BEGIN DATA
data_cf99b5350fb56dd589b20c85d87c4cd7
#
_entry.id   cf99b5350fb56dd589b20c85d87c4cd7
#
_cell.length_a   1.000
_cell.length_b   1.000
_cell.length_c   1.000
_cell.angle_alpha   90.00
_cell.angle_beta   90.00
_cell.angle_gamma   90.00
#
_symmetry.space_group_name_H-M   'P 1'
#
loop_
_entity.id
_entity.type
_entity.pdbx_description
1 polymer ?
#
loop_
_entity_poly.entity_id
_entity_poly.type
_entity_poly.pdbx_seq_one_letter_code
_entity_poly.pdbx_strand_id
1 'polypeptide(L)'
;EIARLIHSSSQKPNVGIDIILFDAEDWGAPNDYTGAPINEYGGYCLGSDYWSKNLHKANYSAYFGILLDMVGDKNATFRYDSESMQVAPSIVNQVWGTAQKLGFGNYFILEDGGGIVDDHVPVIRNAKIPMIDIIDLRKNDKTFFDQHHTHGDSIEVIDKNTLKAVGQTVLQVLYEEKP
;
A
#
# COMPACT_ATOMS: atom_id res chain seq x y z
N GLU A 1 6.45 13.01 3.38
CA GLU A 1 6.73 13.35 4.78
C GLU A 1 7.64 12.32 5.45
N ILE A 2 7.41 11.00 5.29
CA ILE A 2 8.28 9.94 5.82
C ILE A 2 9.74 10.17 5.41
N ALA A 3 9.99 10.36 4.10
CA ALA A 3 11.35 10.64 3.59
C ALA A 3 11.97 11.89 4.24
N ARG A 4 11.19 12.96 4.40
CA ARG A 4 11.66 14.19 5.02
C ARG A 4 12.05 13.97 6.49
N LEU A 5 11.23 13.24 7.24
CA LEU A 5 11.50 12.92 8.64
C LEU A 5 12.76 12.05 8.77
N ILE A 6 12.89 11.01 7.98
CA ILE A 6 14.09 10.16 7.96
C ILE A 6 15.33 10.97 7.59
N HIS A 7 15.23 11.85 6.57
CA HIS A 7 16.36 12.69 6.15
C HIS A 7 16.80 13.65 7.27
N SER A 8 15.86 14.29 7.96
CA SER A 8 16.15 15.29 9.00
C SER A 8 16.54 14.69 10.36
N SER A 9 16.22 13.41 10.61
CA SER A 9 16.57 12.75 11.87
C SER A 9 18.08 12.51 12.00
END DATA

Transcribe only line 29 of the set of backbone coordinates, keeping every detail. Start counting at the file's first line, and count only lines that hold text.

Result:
#